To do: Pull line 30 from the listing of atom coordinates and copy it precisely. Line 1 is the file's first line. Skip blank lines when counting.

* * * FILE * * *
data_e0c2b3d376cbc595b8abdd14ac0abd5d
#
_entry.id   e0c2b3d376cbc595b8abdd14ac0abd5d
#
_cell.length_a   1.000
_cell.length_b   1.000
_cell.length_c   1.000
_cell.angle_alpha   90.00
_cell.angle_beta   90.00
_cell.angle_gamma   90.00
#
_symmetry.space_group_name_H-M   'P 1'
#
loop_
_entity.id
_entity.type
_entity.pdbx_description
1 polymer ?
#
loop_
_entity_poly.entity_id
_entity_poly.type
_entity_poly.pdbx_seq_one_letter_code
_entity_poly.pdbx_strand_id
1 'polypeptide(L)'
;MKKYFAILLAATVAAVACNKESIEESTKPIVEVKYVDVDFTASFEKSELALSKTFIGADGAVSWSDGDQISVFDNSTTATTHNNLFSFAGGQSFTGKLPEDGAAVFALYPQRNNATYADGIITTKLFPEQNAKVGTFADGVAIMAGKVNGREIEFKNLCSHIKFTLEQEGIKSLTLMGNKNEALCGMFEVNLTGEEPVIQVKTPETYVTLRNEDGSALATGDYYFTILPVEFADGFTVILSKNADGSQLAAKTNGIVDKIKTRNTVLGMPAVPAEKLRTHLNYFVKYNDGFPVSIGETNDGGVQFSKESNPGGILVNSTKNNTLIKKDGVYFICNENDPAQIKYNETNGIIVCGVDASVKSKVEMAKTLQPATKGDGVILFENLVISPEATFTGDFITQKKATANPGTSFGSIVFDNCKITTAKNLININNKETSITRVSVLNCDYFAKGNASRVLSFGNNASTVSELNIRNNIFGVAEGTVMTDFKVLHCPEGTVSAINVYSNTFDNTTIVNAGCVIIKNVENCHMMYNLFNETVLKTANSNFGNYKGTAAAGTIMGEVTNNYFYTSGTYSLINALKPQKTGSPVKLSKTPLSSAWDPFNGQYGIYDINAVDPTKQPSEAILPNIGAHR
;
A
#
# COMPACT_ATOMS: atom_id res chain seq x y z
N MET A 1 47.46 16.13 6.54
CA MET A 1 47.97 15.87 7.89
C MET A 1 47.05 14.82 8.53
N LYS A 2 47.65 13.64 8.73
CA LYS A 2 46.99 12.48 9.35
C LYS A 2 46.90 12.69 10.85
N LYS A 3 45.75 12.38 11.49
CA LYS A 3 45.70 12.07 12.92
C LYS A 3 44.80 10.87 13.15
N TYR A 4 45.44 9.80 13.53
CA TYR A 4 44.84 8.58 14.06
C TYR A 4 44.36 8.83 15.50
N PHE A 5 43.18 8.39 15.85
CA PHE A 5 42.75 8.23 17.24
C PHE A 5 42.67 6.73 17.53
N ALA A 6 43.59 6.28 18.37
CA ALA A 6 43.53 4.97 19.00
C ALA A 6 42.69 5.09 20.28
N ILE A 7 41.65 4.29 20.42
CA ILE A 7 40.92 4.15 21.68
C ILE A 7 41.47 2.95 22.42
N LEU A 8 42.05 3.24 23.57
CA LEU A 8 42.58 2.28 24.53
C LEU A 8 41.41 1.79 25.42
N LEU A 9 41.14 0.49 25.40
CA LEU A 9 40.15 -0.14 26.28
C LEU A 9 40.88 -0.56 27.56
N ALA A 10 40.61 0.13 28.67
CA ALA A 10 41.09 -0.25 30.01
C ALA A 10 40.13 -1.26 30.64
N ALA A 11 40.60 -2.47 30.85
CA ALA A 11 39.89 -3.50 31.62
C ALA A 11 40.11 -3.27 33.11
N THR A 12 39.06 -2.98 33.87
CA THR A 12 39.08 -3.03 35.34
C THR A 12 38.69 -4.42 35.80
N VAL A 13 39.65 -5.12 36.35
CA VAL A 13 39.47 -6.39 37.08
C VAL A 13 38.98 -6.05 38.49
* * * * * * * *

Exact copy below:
# COMPACT_ATOMS: atom_id res chain seq x y z